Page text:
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    Default Re: What is a Hornpipe?

    What is a Hornpipe?

    Something I don't play very well...



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    Unruly Crumudgeon Loretta Callahan's Avatar
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    Default Re: What is a Hornpipe?

    All 4/4 time sigs are not created equally it seems. Been struggling with the reel/hornpipe thing for a while now myself. I found this illuminating discussion:

    http://www.irishtune.info/rhythm/
    Just visiting.

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    Mando accumulator allenhopkins's Avatar
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    Default Re: What is a Hornpipe?

    There is supposed to be a "bounce" to a hornpipe, with pair of quarter notes played sort of half-way between straight 4/4 and a dotted-quarter-eighth-note notation. But I was interested in Ravenwood saying that Fisher's Hornpipe was clearly distinguishable as a hornpipe; I've heard so many play it at top speed with no suggestion of "dottedness," that it might be called Fisher's Reel instead.

    I've been told that the Scots play hornpipes very fast, the Welsh very slow (the practice of dancing hornpipes while balancing a pair of lighted candles on one's palms, and not allowing the flames to flicker, would enforce a measured tempo!), and the Irish somewhere in between. The amount of "lilt" or "bounce" varies from player to player.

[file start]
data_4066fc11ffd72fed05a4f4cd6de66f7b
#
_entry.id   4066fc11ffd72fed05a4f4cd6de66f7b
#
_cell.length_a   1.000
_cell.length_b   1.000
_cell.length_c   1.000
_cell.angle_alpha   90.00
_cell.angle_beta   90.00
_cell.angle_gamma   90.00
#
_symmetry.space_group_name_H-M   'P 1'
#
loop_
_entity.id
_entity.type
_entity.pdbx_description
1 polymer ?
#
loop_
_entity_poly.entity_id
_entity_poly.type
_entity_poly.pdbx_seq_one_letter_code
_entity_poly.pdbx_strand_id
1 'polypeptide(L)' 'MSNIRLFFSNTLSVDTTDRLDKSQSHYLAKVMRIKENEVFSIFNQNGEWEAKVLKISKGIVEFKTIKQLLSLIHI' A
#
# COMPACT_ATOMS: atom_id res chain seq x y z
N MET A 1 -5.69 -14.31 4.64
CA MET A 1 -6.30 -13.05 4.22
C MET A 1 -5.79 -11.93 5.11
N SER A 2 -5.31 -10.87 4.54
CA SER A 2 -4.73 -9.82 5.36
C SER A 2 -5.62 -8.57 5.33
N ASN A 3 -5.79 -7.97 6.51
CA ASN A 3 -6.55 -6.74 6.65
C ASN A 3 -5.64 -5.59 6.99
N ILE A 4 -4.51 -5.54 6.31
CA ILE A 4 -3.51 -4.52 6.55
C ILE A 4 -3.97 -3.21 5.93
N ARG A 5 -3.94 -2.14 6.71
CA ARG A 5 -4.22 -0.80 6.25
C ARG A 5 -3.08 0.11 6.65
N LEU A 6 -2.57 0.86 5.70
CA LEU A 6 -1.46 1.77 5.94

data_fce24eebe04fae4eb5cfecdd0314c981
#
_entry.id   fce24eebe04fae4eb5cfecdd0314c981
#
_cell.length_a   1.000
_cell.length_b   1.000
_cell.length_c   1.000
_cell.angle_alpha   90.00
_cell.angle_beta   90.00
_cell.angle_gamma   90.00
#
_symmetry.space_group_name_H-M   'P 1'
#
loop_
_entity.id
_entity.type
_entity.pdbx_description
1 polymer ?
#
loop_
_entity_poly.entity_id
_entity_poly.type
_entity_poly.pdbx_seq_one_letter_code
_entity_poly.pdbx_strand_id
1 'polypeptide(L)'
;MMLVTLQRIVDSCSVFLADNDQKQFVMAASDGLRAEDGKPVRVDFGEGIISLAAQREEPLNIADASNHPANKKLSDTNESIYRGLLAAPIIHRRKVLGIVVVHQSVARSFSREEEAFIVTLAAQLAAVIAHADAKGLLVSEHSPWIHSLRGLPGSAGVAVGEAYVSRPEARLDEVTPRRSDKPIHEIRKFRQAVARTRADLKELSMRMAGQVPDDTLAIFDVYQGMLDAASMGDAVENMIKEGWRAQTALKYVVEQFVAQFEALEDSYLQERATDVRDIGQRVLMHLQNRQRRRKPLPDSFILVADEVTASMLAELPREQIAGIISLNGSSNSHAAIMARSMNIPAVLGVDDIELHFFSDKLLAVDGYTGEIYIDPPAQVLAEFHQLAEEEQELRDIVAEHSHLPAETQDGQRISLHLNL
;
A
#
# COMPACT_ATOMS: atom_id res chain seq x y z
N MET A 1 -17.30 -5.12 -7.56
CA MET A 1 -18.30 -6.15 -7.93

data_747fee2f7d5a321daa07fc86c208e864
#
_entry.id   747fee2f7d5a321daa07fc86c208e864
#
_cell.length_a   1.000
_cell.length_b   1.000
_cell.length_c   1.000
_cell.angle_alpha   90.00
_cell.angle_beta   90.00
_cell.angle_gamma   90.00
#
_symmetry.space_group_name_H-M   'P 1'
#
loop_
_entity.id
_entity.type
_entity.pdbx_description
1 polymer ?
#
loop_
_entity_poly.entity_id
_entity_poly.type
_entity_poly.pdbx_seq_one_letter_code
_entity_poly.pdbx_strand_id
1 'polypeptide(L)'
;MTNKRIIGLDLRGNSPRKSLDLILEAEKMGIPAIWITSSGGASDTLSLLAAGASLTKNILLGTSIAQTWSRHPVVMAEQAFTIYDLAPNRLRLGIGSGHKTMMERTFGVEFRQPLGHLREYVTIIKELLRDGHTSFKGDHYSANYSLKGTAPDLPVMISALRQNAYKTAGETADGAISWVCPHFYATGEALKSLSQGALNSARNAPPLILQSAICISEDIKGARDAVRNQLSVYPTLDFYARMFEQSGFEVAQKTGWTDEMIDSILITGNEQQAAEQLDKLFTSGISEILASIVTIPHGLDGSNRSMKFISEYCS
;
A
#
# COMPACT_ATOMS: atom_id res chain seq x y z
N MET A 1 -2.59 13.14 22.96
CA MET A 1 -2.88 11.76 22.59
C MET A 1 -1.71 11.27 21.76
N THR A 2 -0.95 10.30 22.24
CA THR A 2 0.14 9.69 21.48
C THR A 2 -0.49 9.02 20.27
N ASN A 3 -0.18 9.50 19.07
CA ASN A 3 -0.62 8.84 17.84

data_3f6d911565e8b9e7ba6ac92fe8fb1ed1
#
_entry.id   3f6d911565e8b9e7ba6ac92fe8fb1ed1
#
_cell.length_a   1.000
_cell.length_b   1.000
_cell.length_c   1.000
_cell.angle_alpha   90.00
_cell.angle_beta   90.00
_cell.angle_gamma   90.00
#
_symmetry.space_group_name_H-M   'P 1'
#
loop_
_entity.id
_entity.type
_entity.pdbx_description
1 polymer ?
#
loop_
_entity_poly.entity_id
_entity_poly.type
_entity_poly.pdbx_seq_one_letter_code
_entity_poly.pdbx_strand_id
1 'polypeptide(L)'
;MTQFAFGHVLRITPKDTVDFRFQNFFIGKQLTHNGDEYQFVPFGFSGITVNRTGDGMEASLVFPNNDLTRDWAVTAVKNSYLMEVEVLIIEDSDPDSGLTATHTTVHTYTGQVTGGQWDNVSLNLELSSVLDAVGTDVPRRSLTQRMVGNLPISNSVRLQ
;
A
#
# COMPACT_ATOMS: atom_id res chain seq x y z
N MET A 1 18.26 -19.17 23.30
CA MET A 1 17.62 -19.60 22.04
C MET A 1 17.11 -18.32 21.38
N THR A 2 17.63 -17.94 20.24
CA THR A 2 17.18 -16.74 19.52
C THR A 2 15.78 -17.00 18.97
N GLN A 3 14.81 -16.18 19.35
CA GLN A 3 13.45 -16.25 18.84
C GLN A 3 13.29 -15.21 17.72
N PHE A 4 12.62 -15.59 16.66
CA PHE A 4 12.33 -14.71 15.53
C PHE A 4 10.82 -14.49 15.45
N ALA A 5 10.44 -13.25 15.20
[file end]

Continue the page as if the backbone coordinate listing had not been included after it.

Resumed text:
Jigs are in 6/8, slip jigs in 9/8, as a rule. Personally, I like playing hornpipes at not-breakneck speed, or what I officiously call "hornpipe tempo." I've been at many a seisun where someone will take off at a gallop on Rickett's or Staten Island, though, and we all have to tag along as best we can.
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    Registered User foldedpath's Avatar
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    Default Re: What is a Hornpipe?

    Quote Originally Posted by allenhopkins View Post
    There is supposed to be a "bounce" to a hornpipe, with pair of quarter notes played sort of half-way between straight 4/4 and a dotted-quarter-eighth-note notation. But I was interested in Ravenwood saying that Fisher's Hornpipe was clearly distinguishable as a hornpipe; I've heard so many play it at top speed with no suggestion of "dottedness," that it might be called Fisher's Reel instead.
    Fisher's is sometimes learned as a fiddle tune by Bluegrass players, and they'll flatten it out because that's just the style (no knock on BG here).

    Another interesting comparison is the original (AFAIK) hornpipe version "The Jolly Beggarman" which became the "Red Haired Boy" in Americana music... flattened-out and played faster as a reel. It can be fun to play both versions back-to-back, start with the hornpipe where the notes are a little different from Red Haired Boy in the versions I've heard, and then kick it up into Red Haired Boy at a much faster pace.

    Here's a hornpipe (Liverpool Hornpipe) at a much different pace than the way most sessions play them, and showing the actual dance form... or at least a performance version of it. And speaking of "bounce".... dig the bouncy stage they're playing and dancing on...


  24. #22

    Default Re: What is a Hornpipe?

    Quote Originally Posted by Bertram Henze View Post
    Invitation taken...

    But seriously - not sure what "mostly" Irish means.